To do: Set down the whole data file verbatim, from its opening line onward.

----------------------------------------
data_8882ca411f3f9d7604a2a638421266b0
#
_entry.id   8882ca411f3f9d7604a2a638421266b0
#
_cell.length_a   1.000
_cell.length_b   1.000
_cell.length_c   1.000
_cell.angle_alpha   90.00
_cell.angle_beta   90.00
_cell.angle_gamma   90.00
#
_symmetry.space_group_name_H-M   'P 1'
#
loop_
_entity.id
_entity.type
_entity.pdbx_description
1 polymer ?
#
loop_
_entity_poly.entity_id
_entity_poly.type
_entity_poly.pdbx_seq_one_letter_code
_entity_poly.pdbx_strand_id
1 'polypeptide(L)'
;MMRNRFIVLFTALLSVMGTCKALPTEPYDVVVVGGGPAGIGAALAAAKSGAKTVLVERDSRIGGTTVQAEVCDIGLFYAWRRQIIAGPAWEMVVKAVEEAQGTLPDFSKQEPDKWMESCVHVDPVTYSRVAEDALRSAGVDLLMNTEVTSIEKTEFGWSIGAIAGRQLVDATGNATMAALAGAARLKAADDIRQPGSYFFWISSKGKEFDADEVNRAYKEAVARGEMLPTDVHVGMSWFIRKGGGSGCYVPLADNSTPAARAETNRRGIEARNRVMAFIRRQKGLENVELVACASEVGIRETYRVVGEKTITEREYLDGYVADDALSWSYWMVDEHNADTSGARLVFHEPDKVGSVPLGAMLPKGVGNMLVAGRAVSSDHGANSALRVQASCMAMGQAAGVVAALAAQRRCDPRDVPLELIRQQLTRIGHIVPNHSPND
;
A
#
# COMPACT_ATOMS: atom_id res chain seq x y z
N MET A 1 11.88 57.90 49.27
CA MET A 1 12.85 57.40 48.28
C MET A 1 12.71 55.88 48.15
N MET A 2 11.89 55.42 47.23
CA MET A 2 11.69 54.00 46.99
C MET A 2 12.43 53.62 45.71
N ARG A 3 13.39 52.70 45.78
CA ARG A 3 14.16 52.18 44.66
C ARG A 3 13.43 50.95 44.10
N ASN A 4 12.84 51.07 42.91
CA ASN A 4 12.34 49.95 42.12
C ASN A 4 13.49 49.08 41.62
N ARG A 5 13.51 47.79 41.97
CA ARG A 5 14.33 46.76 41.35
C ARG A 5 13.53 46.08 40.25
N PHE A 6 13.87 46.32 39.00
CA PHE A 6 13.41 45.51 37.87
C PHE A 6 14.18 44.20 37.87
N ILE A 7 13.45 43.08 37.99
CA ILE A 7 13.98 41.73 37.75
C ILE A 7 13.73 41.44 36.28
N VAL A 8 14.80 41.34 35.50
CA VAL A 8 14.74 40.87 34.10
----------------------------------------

data_8882ca411f3f9d7604a2a638421266b0
#
_entry.id   8882ca411f3f9d7604a2a638421266b0
#
_cell.length_a   1.000
_cell.length_b   1.000
_cell.length_c   1.000
_cell.angle_alpha   90.00
_cell.angle_beta   90.00
_cell.angle_gamma   90.00
#
_symmetry.space_group_name_H-M   'P 1'
#
loop_
_entity.id
_entity.type
_entity.pdbx_description
1 polymer ?
#
loop_
_entity_poly.entity_id
_entity_poly.type
_entity_poly.pdbx_seq_one_letter_code
_entity_poly.pdbx_strand_id
1 'polypeptide(L)'
;MMRNRFIVLFTALLSVMGTCKALPTEPYDVVVVGGGPAGIGAALAAAKSGAKTVLVERDSRIGGTTVQAEVCDIGLFYAWRRQIIAGPAWEMVVKAVEEAQGTLPDFSKQEPDKWMESCVHVDPVTYSRVAEDALRSAGVDLLMNTEVTSIEKTEFGWSIGAIAGRQLVDATGNATMAALAGAARLKAADDIRQPGSYFFWISSKGKEFDADEVNRAYKEAVARGEMLPTDVHVGMSWFIRKGGGSGCYVPLADNSTPAARAETNRRGIEARNRVMAFIRRQKGLENVELVACASEVGIRETYRVVGEKTITEREYLDGYVADDALSWSYWMVDEHNADTSGARLVFHEPDKVGSVPLGAMLPKGVGNMLVAGRAVSSDHGANSALRVQASCMAMGQAAGVVAALAAQRRCDPRDVPLELIRQQLTRIGHIVPNHSPND
;
A
#
# COMPACT_ATOMS: atom_id res chain seq x y z
N MET A 1 11.88 57.90 49.27
CA MET A 1 12.85 57.40 48.28
C MET A 1 12.71 55.88 48.15
N MET A 2 11.89 55.42 47.23
CA MET A 2 11.69 54.00 46.99
C MET A 2 12.43 53.62 45.71
N ARG A 3 13.39 52.70 45.78
CA ARG A 3 14.16 52.18 44.66
C ARG A 3 13.43 50.95 44.10
N ASN A 4 12.84 51.07 42.91
CA ASN A 4 12.34 49.95 42.12
C ASN A 4 13.49 49.08 41.62
N ARG A 5 13.51 47.79 41.97
CA ARG A 5 14.33 46.76 41.35
C ARG A 5 13.53 46.08 40.25
N PHE A 6 13.87 46.32 39.00
CA PHE A 6 13.41 45.51 37.87
C PHE A 6 14.18 44.20 37.87
N ILE A 7 13.45 43.08 37.99
CA ILE A 7 13.98 41.73 37.75
C ILE A 7 13.73 41.44 36.28
N VAL A 8 14.80 41.34 35.50
CA VAL A 8 14.74 40.87 34.10